Place all these symbols on a cloth (protects the boundaries) to create your altar.
If you are interested in learning more about the devotional side of Yoga, check out our 100-hour Bhakti Yoga & Mantra Module!
Nicolina Sandstedt, Yandara Lead Trainer
Patanjali’s Yoga Sutra is a collection of 196 aphorisms, divided into four chapters, that act as a guide on the spiritual journey. It was compiled in the early centuries CE by the Indian sage Patanjali, who synthesised and organised the ancient knowledge of Yoga.
The four chapters discuss the aims and practice of yoga, the development of yogic powers, and finally Liberation. Here we will look at sutra 1.33, which gives us four essential keys to peace of mind.
Whether on a yogic path or not, we all want to have a peaceful mind. Sutra 1.33 brings to light some of the key things that cause stress and anxiety in the mind, and gives us four essential tools to help us remain peaceful.
maitri karuna muditopeksanam sukha duhkha punyapunya visayanam bhavanatas citta prasadanam
”By cultivating feelings of friendliness towards those who are happy, compassion for those who are suffering, delight in the virtuous, and neutrality towards those who you perceive to be wicked, the mind-stuff retains its undisturbed calmness.”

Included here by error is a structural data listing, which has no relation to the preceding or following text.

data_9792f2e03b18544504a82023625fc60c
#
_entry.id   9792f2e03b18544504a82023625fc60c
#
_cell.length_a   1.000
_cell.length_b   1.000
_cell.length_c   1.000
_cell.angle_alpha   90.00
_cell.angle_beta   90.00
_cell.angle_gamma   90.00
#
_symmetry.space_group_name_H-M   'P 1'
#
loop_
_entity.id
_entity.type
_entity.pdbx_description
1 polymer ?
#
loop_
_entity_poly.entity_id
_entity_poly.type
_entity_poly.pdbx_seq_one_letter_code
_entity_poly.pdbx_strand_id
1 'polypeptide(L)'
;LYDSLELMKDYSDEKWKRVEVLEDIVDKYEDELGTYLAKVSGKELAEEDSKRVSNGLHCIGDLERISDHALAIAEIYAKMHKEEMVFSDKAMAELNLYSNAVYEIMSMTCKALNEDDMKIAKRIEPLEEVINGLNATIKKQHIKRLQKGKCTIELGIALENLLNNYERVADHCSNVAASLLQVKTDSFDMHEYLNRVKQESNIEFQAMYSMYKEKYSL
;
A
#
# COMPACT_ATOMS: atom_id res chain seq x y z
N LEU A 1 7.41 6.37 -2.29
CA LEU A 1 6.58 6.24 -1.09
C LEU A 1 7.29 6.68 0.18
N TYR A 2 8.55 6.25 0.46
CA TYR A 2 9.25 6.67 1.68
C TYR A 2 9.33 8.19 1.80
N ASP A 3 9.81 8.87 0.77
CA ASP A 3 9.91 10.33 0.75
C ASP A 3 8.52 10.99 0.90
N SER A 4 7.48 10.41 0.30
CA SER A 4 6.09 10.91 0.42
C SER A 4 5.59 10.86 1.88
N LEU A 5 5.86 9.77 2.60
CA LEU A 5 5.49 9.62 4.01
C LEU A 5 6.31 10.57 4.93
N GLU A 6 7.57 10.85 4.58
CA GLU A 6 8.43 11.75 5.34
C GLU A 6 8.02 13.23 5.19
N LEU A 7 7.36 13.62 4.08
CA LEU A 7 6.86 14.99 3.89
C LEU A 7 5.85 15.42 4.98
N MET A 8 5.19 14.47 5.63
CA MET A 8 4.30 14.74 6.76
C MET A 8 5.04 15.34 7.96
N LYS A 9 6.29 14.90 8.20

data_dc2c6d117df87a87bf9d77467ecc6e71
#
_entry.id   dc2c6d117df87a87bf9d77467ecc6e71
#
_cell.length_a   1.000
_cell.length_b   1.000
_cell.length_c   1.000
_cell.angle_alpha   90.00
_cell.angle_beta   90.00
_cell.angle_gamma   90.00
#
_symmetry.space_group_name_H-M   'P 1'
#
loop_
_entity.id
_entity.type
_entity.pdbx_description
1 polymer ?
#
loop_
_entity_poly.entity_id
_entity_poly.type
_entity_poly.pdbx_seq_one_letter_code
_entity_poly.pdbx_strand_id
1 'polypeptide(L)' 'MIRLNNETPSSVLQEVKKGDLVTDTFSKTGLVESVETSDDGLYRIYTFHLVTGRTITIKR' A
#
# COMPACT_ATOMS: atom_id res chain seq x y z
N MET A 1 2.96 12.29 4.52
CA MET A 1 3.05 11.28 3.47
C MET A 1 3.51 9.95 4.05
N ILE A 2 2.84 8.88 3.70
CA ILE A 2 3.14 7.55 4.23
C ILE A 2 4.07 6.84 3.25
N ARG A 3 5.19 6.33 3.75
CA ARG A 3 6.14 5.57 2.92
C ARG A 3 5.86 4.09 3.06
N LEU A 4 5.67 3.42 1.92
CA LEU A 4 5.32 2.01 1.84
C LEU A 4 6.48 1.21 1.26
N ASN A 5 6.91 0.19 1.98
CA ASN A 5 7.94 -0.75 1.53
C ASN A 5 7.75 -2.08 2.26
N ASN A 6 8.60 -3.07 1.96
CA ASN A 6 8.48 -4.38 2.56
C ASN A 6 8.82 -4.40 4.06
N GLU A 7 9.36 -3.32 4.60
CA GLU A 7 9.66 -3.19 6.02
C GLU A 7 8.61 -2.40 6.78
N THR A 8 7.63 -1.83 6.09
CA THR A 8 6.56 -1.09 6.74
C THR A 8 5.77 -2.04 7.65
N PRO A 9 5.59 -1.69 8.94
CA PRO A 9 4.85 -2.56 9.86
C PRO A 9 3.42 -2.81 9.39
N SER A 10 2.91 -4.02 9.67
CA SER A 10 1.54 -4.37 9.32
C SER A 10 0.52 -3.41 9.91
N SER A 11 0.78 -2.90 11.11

In this sutra, Patanjali tells us that there are four locks and four keys in the world. Each lock is a human behaviour that can trigger a whirlwind in the mind, and each key is a way to neutralise that whirlwind.
The First Lock & Key
The first lock is friendliness and ease, and the key lies in meeting that friendliness with loving-kindness. Seems simple enough? If a stranger smiles at you in the street, you smile back at them, and harmony is cultivated. But what if it triggers a sense of comparison? You start questioning why they are so happy? And what may be wrong with your life as you are not walking around with a smile? Then the smiling stranger can create agitation in your mind. However, if you trust Patanjali’s suggestions and simply smile back at them without getting stuck in thoughts, your body receives a signal of happiness and your mind becomes calm.
The Second Lock & Key